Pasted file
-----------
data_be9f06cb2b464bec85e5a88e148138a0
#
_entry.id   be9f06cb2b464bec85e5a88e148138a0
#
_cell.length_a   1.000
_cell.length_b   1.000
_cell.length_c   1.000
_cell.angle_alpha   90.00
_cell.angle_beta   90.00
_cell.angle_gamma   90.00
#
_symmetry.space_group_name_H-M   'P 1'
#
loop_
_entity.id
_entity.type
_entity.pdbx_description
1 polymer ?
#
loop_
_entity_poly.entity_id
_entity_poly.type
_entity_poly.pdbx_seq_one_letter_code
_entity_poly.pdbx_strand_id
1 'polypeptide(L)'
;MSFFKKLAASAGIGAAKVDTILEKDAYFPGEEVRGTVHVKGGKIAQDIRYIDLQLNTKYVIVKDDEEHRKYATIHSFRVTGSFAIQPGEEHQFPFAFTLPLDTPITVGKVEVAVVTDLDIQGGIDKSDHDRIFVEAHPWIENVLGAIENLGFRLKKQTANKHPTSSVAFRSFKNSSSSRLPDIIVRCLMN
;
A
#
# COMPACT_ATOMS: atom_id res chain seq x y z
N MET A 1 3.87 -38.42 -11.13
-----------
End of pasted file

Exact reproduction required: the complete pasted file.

data_be9f06cb2b464bec85e5a88e148138a0
#
_entry.id   be9f06cb2b464bec85e5a88e148138a0
#
_cell.length_a   1.000
_cell.length_b   1.000
_cell.length_c   1.000
_cell.angle_alpha   90.00
_cell.angle_beta   90.00
_cell.angle_gamma   90.00
#
_symmetry.space_group_name_H-M   'P 1'
#
loop_
_entity.id
_entity.type
_entity.pdbx_description
1 polymer ?
#
loop_
_entity_poly.entity_id
_entity_poly.type
_entity_poly.pdbx_seq_one_letter_code
_entity_poly.pdbx_strand_id
1 'polypeptide(L)'
;MSFFKKLAASAGIGAAKVDTILEKDAYFPGEEVRGTVHVKGGKIAQDIRYIDLQLNTKYVIVKDDEEHRKYATIHSFRVTGSFAIQPGEEHQFPFAFTLPLDTPITVGKVEVAVVTDLDIQGGIDKSDHDRIFVEAHPWIENVLGAIENLGFRLKKQTANKHPTSSVAFRSFKNSSSSRLPDIIVRCLMN
;
A
#
# COMPACT_ATOMS: atom_id res chain seq x y z
N MET A 1 3.87 -38.42 -11.13